By Chet Yarbrough
Narrated by Bryan Cranston
Listening to “The Things They Carried” reminds baby boomers of Edwin Starr’s 1969 anti-Vietnam song, “War”. The reminder is in its refrain, “What is it good for?–“Absolutely nothing.”
The author, Tim O’Brian, is approximately one year older than me. Drafted into the Army in the late 60s, O’Brian went to Vietnam while I served as a medic in the Air Force. O’Brian went to college before the service; I went after. O’Brian considered dodging the draft; I enlisted. Many differences, but the big difference is O’Brian slogged through Vietnam’s jungles and fields, risking injury or death; while I assisted doctors in a small hospital in the Mediterranean, risking nothing. O’Brian is a Vietnam veteran; I am not.
“The Things They Carried” reinforces history’s judgment of Vietnam. Vietnam was an unwinnable war; entered into by the United States with ignorance equal to benighted judgement in Iraq.
On a small-scale, the NCO, to which I reported, knew more about the folly of Vietnam than I did when I requested a transfer to Vietnam.
My request for transfer would not be processed. It became a road not taken. Listening to O’Brian’s story of an inexperienced medic treating him for a combat wound made me wonder how I would have done. Though only O’Brian knows where truth ends and fiction begins, “The Things They Carried” tells many truths about military enlistment.
Young men and women acquire little understanding of what they are to do when they first join the military; knowledge only becomes evident by doing. O’Brian’s story of an inexperienced medic acknowledges how little one knows about the job they are to do when they are assigned to a military post or base.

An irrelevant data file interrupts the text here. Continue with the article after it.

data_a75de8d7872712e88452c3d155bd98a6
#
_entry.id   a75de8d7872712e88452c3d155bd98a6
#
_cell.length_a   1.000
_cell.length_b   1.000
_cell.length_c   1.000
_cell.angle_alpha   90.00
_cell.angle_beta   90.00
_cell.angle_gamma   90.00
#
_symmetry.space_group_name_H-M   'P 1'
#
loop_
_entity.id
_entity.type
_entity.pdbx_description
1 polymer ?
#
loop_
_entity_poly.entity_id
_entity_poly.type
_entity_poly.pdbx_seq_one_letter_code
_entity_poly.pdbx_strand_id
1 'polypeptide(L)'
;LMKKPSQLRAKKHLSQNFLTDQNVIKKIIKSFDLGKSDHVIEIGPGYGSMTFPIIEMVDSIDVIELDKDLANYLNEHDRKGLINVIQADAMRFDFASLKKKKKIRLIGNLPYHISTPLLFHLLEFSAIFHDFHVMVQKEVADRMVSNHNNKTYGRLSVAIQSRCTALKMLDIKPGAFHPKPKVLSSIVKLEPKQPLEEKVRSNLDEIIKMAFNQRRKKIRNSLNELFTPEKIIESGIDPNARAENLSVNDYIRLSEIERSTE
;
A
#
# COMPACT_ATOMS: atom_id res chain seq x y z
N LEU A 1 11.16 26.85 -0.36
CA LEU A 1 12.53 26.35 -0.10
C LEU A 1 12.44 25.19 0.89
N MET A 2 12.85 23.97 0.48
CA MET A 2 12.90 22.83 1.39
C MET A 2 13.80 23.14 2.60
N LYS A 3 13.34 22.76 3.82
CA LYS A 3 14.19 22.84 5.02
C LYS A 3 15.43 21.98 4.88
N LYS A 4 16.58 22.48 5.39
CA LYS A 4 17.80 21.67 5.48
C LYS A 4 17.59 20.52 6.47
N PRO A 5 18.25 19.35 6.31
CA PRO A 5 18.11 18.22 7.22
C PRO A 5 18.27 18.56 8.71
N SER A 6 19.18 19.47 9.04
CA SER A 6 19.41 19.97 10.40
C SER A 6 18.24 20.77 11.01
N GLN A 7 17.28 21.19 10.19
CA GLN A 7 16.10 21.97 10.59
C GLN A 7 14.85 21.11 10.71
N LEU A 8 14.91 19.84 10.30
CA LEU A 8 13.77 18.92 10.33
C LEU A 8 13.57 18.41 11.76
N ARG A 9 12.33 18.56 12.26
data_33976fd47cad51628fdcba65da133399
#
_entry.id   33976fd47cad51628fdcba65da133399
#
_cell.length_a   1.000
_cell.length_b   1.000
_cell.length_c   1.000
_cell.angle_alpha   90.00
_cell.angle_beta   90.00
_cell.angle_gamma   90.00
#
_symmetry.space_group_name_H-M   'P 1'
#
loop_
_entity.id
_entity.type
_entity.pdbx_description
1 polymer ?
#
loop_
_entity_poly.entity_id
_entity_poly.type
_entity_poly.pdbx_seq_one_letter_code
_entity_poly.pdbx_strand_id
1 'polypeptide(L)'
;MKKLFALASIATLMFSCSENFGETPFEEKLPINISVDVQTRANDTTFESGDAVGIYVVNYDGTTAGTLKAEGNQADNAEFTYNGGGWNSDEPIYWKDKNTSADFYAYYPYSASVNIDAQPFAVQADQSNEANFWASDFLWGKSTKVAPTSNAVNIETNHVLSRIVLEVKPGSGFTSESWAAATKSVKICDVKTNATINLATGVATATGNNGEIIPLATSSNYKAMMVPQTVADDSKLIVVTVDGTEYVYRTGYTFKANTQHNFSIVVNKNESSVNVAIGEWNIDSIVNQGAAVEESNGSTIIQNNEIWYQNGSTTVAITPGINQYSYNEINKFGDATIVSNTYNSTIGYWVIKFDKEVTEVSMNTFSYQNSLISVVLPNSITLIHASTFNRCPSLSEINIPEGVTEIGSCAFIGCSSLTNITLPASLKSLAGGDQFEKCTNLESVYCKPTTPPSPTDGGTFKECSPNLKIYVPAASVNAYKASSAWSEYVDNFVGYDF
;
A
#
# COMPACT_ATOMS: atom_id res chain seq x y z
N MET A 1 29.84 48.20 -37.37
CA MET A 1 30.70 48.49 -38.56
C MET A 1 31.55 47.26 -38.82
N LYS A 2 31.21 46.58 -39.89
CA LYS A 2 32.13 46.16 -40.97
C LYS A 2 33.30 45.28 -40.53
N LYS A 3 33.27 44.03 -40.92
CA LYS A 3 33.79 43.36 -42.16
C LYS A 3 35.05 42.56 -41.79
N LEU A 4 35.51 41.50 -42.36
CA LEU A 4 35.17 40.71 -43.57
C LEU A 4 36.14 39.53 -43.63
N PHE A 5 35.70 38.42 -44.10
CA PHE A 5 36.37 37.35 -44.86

Imagine, you are a medic on first assignment and it is a combat mission. Your first experience is to stop bleeding from a gushing wound. while under fire. Maybe you will be too afraid to help; maybe you will forget what you were trained to do. Maybe your platoon mate is going to die or be injured for life because of treatments you fail to give or incompetently perform. A few weeks of boot camp and a few weeks of specialist training is little more than rough camping with preparation for a broadly unknown future.
Preparation for combat is not combat. Training to kill someone is not killing. Hearing about someone stepping on a land mine is a vague memory while gathering human body parts is a permanent emotional scar. O’Brian tells and re-tells stories of war like ineradicable memories that haunt his life. It is not cathartic for O’Brian. It is life threatening.
One of my two half-brothers served in the 101st airborne in Vietnam. In truth, we rarely saw each other but he never talked about his Vietnam’ experience. He died at 62 years of age. He was a financially successful business man but now I wonder how much of his life was affected by senseless war—I hear Edwin Starr’s refrain. “The Things They Carried” makes one worry about all war veterans and victims; on both sides of senseless war.